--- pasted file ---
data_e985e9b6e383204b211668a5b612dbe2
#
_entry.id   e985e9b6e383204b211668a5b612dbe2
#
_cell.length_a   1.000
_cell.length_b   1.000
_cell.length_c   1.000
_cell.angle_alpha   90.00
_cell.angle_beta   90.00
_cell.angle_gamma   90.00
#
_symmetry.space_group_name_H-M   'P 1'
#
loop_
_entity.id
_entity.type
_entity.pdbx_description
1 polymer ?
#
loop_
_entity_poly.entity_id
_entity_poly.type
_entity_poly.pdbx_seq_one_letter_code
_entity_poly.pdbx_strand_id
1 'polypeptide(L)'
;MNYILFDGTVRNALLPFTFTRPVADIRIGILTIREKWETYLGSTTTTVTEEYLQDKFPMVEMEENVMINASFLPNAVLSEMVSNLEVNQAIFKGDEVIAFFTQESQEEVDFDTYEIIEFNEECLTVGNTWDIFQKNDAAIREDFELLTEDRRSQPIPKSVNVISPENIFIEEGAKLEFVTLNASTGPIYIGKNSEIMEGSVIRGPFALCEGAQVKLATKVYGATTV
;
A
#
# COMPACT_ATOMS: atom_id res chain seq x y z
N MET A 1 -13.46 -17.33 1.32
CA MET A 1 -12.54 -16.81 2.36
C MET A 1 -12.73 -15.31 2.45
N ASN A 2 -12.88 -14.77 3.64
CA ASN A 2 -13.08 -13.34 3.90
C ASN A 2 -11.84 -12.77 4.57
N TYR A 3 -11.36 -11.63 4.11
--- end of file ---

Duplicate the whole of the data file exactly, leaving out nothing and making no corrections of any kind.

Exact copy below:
data_e985e9b6e383204b211668a5b612dbe2
#
_entry.id   e985e9b6e383204b211668a5b612dbe2
#
_cell.length_a   1.000
_cell.length_b   1.000
_cell.length_c   1.000
_cell.angle_alpha   90.00
_cell.angle_beta   90.00
_cell.angle_gamma   90.00
#
_symmetry.space_group_name_H-M   'P 1'
#
loop_
_entity.id
_entity.type
_entity.pdbx_description
1 polymer ?
#
loop_
_entity_poly.entity_id
_entity_poly.type
_entity_poly.pdbx_seq_one_letter_code
_entity_poly.pdbx_strand_id
1 'polypeptide(L)'
;MNYILFDGTVRNALLPFTFTRPVADIRIGILTIREKWETYLGSTTTTVTEEYLQDKFPMVEMEENVMINASFLPNAVLSEMVSNLEVNQAIFKGDEVIAFFTQESQEEVDFDTYEIIEFNEECLTVGNTWDIFQKNDAAIREDFELLTEDRRSQPIPKSVNVISPENIFIEEGAKLEFVTLNASTGPIYIGKNSEIMEGSVIRGPFALCEGAQVKLATKVYGATTV
;
A
#
# COMPACT_ATOMS: atom_id res chain seq x y z
N MET A 1 -13.46 -17.33 1.32
CA MET A 1 -12.54 -16.81 2.36
C MET A 1 -12.73 -15.31 2.45
N ASN A 2 -12.88 -14.77 3.64
CA ASN A 2 -13.08 -13.34 3.90
C ASN A 2 -11.84 -12.77 4.57
N TYR A 3 -11.36 -11.63 4.11